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So we're walking down the fairway, a fun foursome consisting of yours truly, my brothers Jack and Tom, and Albert Einstein.

That's my brother Jack, the Computer Whiz, my brother Tom, the physics Phi Beta Kappa, and myself, the King of Trivial Pursuit. Albert is in fast company.

Jack: "Einstein's theory of relativity is very good at describing huge objects, like gravity produced by galaxies, and quantum mechanics is very good at describing very small objects, like electrons and photons."

Tom: "But they're contradictory with each other. Now string theory works on the very large scale and very small scale. It works for galaxies, and it works for quarks."

String theory instead of swing theory? Quantum mechanics instead of swing mechanics?

I just shrug my shoulders and sigh.

Golf is an impossible sport, but at least I can follow the conversation.

When I'm out with my usual golfing buddies, the talk turns predictably to sports. Why NASCAR needs more Super Lube/Beer Gut 400s. Why the Philadelphia Phillies can't possibly win the pennant with that banjo hitting lineup of theirs. Why Tiger Woods is the second coming of Buddha.

With my brothers, it's a whole 'nother, uh, universe. Hang with them long enough, and you're bound to learn something.

Not that I'm ignorant when it comes to certain aspects of physics. Heck, I've invested 30 years of research, discovering what I call the "Rial Variation," which states: The distance a golf ball will travel is proportional to the mass of the clubhead and square of its speed, except when there is water on the right.

The Nobel Prize awaits.

Meanwhile, as I struggle to hit the small ball (white, dimpled) before hitting the big ball (planet Earth), Jack and Tom continue to swing with laser-like precision and hit drives enormous distances, defying the fundamental principles of the game.

Me: "OK, I'll bite. What is string theory?" (THWAP. My ball describes a weak parabola that would've made Einstein wince.)

Jack: "It consists of 10 dimensions. The three dimensions of height, length and width, along with time, and six crumpled dimensions." (BAM. His drive splits the heart of the fairway with a tight, right-to-left draw.)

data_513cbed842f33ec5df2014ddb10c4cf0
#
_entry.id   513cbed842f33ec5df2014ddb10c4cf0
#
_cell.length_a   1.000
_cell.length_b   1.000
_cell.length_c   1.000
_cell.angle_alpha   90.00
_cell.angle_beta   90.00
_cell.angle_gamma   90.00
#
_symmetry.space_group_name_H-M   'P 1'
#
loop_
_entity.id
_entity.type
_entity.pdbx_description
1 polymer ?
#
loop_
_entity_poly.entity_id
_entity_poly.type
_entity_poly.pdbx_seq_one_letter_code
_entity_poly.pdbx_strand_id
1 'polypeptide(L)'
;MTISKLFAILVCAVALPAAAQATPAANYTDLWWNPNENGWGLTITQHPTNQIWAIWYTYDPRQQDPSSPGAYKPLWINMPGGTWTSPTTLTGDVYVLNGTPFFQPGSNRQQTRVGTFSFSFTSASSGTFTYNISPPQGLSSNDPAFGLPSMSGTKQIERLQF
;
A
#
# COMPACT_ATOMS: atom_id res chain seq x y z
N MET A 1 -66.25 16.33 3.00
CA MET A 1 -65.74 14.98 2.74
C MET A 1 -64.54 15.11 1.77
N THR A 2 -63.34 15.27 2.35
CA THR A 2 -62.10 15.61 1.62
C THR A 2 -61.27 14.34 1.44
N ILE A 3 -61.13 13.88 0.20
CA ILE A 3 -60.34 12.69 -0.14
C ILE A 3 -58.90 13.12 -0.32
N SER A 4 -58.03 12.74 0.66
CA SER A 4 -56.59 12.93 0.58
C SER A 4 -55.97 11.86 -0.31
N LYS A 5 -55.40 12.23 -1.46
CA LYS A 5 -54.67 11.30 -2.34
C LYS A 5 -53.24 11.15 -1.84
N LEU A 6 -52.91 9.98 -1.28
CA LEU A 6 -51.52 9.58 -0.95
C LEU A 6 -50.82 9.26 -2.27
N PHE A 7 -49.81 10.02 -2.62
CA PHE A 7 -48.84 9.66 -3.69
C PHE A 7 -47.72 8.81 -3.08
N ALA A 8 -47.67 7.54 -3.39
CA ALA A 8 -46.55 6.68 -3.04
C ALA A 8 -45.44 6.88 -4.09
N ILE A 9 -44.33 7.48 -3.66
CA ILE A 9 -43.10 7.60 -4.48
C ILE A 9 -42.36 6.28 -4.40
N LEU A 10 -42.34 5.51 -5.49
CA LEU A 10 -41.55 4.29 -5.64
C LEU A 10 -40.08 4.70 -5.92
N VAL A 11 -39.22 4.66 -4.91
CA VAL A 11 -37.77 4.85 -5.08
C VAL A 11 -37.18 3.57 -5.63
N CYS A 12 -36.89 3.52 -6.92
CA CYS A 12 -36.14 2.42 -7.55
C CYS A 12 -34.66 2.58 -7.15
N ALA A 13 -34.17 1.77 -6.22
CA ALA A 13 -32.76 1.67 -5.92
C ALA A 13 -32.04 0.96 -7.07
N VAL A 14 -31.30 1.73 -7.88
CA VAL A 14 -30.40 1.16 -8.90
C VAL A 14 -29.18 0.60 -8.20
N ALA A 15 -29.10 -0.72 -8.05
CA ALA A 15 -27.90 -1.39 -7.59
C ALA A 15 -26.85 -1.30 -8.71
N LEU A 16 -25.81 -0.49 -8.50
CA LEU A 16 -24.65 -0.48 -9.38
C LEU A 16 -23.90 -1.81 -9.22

Tom: "Imagine two ants meeting from opposite directions on a kite string. They can't get around each other." (WHAM. His drive takes off, long and low, like a Boeing 747, and disappears toward the far horizon.)

Jack: "Now think of a grid laid out on a green, with all the strings crossing each other. Now, the ants can't get stuck, they can always walk around another part of the grid."

Tom: "And, where each of the strings cross, let's place a golf ball. The strings are close enough so that all the golf balls are touching each other."

Jack: "So if the ants meet, they can walk around the sides of the golf ball, and get around each other. That's how the crumpled dimensions work in string theory. They let particles go past each other, while still staying within the same space."

Tom: "Basically, what we have is a four-dimensional world. The two-dimensional surface, the green, with two crumpled dimensions, the golf balls."

Having found my ball at last, behind a tree, I attempt a heroic recovery. But at the last second I flinch, certain that ants have escaped the fourth dimension. Predictably, the ball hits the tree with a THWOCK, and caroms out of bounds.

Three shots later, I finally trudge up to the green, where my brothers are plumb-bobbing their birdie putts, still in earnest conversation.

Jack: "… so that's how you'd extrapolate the deceleration if Einstein was hitting a golf ball off a moving car. You know, he didn't like mathematical tricks to describe physics. He felt there should be this truth, and you look at it, and say, sure, that makes sense."

Tom: "Sure, it's like golf. If you're in doubt, there's a rule that covers it. There's not a preferred vantage point in the universe, they're all equal."

Jack: "But also like golf, you'll never master it. Remember, after relativity, Einstein was stumped. He couldn't come up with the grand unified theory."

Me: "Hey, guys."

They turn in my direction, calm and curious.

Me: "Wanna know why Einstein was such a %$#@& genius? He never tried to play this %#$@*&%# game!"

And, with that, I hurl my bag to the ground and stomp off into a fifth dimension. Einstein had a name for it: the 19th hole.

Rial Cummings can be reached at 523-5255 or rcummings@missoulian.com.

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